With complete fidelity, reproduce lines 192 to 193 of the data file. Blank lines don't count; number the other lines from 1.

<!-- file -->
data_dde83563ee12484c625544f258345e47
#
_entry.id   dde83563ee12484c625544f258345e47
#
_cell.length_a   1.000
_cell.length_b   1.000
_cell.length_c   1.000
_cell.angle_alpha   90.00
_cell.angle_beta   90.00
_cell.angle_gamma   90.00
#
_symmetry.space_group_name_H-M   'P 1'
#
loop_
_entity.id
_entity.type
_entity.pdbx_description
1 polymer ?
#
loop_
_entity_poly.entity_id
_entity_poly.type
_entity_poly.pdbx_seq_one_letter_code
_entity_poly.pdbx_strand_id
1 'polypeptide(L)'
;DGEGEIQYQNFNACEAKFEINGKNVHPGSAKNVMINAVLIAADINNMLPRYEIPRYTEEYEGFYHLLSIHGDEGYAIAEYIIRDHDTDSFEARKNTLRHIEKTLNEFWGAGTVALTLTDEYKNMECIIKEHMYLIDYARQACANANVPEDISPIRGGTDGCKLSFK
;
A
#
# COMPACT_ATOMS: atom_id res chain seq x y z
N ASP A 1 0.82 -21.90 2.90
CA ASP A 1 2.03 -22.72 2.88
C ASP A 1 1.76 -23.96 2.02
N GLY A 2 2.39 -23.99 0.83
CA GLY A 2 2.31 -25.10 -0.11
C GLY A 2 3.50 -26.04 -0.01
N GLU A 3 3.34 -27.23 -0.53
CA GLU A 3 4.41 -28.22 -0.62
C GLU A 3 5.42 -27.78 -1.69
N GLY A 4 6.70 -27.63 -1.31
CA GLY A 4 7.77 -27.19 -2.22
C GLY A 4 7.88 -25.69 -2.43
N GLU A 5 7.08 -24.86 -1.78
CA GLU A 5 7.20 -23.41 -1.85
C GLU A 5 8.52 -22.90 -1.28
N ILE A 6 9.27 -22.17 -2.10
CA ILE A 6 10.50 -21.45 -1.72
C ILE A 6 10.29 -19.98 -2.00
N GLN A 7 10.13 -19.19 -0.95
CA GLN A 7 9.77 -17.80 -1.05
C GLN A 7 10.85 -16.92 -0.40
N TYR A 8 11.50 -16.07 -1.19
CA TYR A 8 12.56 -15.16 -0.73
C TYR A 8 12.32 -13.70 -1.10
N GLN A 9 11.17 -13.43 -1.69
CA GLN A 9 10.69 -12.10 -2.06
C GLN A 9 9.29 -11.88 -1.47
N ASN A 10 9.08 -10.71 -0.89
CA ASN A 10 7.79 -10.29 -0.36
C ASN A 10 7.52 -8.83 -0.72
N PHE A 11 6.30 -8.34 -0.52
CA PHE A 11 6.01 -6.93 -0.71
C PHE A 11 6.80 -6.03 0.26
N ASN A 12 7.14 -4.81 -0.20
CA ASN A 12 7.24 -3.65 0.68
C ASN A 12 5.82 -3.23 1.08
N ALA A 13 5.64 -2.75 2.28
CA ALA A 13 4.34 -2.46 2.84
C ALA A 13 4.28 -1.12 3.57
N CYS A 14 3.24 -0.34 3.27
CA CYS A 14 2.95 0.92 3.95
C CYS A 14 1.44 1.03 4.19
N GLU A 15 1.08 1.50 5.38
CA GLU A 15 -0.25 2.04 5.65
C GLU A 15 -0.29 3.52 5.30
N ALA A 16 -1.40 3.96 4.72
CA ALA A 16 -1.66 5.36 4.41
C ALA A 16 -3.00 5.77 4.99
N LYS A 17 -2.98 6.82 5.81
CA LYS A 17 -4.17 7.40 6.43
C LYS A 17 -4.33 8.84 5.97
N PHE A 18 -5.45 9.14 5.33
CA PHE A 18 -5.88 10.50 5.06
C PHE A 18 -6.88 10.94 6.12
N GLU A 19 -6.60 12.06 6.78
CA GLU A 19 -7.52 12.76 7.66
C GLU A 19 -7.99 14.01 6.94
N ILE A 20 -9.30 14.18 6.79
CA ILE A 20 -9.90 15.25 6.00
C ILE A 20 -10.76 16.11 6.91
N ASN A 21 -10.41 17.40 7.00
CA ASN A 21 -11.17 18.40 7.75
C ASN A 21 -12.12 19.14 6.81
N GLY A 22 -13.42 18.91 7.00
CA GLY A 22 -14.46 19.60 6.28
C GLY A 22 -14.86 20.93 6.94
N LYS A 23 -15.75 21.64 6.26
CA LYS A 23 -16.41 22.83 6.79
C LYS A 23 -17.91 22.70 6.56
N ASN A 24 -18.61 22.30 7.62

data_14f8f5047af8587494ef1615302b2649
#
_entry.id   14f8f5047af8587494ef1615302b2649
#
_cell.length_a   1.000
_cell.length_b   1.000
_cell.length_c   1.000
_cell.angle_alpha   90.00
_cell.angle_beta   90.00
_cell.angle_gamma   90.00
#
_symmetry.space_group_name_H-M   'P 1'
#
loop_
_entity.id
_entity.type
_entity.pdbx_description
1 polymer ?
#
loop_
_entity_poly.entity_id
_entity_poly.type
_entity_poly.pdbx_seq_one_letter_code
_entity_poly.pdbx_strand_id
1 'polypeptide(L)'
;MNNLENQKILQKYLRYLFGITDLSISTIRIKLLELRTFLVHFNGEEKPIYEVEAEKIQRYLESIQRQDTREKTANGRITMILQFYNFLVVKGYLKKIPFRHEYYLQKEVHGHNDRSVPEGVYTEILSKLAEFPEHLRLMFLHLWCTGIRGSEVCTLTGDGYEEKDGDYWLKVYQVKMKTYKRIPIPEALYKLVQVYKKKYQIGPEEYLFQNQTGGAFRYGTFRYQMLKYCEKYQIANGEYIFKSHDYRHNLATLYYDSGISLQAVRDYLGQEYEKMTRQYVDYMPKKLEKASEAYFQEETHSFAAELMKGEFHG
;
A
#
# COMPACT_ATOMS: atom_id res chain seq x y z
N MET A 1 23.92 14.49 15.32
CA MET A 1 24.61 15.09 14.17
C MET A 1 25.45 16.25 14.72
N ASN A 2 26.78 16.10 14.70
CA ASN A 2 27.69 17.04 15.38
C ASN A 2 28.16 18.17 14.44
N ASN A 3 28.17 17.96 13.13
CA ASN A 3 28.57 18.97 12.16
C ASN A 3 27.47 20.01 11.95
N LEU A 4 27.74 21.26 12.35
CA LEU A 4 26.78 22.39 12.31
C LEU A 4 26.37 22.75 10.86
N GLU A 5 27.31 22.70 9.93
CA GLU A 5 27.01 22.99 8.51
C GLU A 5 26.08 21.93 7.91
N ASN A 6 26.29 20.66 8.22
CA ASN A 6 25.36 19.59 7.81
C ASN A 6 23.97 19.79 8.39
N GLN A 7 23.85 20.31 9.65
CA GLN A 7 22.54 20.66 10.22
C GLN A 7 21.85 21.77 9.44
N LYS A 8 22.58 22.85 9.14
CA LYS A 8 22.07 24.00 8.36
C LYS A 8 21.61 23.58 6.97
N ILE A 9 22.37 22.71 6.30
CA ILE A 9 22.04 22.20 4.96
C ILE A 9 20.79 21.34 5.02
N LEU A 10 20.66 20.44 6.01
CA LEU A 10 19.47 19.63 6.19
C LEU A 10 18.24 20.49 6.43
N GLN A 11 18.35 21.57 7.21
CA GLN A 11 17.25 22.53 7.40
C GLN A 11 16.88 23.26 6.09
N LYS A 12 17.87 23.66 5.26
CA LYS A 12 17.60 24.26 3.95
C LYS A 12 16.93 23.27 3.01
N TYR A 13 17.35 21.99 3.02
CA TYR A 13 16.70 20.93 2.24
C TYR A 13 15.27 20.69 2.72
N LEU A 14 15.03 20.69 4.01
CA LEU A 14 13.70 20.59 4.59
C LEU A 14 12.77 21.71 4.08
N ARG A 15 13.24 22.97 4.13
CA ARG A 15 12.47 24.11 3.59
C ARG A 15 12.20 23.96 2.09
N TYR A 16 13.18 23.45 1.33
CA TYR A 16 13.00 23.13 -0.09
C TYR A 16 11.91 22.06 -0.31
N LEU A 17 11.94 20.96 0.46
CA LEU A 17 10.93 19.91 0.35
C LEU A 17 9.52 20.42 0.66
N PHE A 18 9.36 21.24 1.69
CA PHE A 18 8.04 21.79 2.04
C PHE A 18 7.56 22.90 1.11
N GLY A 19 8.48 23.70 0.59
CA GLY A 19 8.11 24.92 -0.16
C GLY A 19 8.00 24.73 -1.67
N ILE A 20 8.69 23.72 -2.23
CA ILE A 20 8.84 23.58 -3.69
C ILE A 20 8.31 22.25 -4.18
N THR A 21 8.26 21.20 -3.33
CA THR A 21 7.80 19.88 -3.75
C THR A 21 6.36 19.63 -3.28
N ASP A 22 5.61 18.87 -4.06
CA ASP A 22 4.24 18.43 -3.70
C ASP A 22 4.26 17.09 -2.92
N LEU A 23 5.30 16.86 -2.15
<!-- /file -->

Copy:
CA THR A 21 7.80 19.88 -3.75
C THR A 21 6.36 19.63 -3.28